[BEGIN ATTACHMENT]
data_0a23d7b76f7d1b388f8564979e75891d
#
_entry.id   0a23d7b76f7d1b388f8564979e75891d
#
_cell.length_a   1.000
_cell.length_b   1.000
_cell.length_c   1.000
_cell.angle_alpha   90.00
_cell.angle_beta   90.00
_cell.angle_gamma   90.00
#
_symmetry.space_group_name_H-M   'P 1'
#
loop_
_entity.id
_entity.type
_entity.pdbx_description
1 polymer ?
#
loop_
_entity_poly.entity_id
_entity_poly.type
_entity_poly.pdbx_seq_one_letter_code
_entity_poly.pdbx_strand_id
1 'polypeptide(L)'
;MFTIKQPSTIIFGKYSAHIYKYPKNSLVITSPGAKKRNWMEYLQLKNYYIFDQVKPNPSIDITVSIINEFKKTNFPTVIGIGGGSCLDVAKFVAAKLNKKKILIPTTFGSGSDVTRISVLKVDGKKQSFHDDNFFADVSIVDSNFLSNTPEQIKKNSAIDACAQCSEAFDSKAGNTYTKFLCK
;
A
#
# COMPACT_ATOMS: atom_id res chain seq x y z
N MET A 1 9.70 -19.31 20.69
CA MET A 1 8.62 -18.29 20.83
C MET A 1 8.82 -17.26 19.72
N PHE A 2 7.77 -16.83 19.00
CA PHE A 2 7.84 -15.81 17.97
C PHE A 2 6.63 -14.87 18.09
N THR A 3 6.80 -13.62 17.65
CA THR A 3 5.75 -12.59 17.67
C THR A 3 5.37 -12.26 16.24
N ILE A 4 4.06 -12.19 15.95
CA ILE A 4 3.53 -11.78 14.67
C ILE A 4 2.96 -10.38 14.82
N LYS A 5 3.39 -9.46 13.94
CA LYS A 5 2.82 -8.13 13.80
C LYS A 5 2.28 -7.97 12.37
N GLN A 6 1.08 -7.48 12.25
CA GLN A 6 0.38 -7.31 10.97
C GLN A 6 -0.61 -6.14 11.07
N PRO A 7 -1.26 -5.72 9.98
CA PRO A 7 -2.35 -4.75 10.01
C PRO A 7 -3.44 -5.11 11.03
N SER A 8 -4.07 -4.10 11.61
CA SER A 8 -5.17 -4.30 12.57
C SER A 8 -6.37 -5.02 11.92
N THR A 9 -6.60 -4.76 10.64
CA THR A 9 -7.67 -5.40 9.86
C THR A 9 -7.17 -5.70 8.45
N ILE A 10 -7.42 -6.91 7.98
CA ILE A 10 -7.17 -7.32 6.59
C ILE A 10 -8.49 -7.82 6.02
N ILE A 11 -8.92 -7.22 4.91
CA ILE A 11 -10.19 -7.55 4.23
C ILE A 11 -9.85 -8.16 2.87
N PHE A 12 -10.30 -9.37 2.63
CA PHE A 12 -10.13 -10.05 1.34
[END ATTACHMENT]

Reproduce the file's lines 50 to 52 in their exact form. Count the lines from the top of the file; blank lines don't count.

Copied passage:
CA PRO A 7 -2.35 -4.75 10.01
C PRO A 7 -3.44 -5.11 11.03
N SER A 8 -4.07 -4.10 11.61